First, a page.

Google Pigweed Libraries Streamline Embedded Software Development on 32-bit Microcontrollers

There are many components required for embedded software development, including cross-toolchain, a build system like buildroot or YoCto Project, and debugging tools like OpenOCD.  Once you’ve installed those, development involving several steps including building the code, flashing it to the board, and then running the program on the target.

Google would like to make embedded software development to be as easy as web development as possible, similar to editing a file and running it in a web browser, so they’ve just released Pigweed open-source collection of embedded-targeted libraries/modules to streamline the development process for 32-bit microcontrollers such as STMicro STM32L452 or Nordic Semi nRF52832.

Pigweed aims to help all steps of the process including tools/environment setup, program development, and code submission.

Setup consists of running a bootstrap script that will automatically install tools such as Python 3.8, clang-format, and an Arm compiler in a virtual environment in order to leave the system’s default environment unmodified.

There are several development “pw_” modules such as Pigweed’s pw_watch that will automatically detect file modification, cross-compile the code, push it to the target, and run a test unit.  That means once the developer saves the file, and everything happens automatically.

While working as part of a team, people usually agree to a code formatting standard, but in my experience, some people may not be willing to adjust their ways or are simply not convinced of the importance of keeping a common format. pw_presubmit helps with this task by having linting and automatic formatting presubmit checks before a git commit.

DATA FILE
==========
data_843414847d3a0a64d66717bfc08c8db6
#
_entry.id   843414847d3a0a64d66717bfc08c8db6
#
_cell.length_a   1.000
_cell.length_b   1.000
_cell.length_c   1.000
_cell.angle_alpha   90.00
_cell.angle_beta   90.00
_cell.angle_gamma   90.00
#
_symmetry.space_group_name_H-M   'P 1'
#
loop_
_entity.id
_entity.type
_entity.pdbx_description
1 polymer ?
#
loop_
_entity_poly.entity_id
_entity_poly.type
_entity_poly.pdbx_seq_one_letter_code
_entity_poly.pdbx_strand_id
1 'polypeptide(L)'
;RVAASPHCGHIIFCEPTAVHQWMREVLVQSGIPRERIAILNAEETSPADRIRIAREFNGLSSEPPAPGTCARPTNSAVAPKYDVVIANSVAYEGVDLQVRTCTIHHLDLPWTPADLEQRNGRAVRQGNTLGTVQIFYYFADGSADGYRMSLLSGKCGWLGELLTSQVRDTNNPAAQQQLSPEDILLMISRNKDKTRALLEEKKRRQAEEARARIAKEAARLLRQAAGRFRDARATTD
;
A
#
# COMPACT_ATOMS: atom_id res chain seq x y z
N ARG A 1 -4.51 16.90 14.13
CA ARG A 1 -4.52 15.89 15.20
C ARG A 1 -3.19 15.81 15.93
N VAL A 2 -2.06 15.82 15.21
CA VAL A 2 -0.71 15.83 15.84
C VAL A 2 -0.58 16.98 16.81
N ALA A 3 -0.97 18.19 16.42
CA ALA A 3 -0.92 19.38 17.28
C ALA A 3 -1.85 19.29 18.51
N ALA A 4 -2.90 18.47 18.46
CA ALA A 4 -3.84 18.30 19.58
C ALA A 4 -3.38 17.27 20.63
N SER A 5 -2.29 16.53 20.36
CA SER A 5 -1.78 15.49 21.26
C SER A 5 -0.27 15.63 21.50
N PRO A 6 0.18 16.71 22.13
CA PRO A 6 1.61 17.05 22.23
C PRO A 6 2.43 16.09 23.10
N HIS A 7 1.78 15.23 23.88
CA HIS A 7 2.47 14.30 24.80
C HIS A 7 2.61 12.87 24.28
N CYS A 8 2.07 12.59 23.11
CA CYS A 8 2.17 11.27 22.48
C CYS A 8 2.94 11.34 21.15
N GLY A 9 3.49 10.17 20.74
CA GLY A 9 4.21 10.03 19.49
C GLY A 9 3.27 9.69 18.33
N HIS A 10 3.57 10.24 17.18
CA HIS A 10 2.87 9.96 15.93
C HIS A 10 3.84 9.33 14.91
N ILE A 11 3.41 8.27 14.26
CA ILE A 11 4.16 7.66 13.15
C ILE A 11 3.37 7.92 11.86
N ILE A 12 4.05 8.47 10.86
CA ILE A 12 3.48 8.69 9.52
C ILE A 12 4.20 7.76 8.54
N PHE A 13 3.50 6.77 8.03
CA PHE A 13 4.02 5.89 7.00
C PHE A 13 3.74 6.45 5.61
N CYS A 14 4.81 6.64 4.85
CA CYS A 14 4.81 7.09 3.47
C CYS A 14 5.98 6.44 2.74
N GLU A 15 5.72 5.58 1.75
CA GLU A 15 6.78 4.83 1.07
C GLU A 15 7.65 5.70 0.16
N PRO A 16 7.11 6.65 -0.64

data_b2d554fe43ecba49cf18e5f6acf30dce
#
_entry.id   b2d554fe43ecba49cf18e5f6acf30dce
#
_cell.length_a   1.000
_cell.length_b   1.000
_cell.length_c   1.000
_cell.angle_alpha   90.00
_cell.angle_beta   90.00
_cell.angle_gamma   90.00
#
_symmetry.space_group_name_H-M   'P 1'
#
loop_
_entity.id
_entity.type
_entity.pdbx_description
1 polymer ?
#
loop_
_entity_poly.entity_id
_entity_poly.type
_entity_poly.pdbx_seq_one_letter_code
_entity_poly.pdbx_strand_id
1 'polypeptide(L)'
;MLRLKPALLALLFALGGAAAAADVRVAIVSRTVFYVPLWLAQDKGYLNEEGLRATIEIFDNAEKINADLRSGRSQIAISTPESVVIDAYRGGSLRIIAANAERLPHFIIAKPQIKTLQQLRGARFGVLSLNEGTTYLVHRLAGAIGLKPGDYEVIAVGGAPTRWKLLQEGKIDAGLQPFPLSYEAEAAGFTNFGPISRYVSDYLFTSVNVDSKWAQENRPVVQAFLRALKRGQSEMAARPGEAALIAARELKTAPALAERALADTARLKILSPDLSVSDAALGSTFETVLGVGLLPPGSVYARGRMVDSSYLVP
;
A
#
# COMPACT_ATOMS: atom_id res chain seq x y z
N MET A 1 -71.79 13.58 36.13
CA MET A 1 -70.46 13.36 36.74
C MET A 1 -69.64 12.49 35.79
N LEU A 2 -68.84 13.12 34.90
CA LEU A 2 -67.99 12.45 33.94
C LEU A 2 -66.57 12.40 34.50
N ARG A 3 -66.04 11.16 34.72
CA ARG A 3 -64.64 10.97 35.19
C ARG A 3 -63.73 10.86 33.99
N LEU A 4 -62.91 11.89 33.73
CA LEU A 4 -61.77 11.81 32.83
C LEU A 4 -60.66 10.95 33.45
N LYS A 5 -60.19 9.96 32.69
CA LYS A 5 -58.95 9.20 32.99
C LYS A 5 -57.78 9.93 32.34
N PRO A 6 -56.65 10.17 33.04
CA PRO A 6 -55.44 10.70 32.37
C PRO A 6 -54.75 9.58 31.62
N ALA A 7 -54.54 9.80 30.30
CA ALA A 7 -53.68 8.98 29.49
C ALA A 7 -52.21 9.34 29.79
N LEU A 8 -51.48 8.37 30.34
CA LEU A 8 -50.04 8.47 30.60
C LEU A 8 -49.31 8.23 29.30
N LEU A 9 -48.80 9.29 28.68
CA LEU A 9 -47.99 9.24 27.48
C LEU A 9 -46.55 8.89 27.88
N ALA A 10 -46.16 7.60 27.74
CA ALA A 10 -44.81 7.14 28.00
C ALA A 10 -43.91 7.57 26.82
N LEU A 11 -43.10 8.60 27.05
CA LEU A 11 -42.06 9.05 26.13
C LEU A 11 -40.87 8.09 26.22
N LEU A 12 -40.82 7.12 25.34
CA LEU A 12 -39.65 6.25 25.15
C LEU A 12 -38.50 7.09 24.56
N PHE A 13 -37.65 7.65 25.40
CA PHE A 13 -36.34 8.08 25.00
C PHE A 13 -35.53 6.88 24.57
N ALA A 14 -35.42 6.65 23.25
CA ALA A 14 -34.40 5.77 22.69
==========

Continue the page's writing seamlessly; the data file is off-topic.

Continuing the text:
If you wonder why Google went with the Pigweed name, here’s the explanation:

Pigweed, also known as amaranth, is a nutritious grain and leafy salad green that is also a rapidly growing weed. When developing the project that eventually became Pigweed, we wanted to find a name that was fun, playful, and reflective of how we saw Pigweed growing. Teams would start out using one module that catches their eye, and after that goes well, they’d quickly start using more.

Pigweed is still in early development, and should not be used for production at this stage. The source code is released under an Apache 2.0 license, and you’ll find out how to get started and an explanation for all module in the README file.

Thanks to Ben for the tip.

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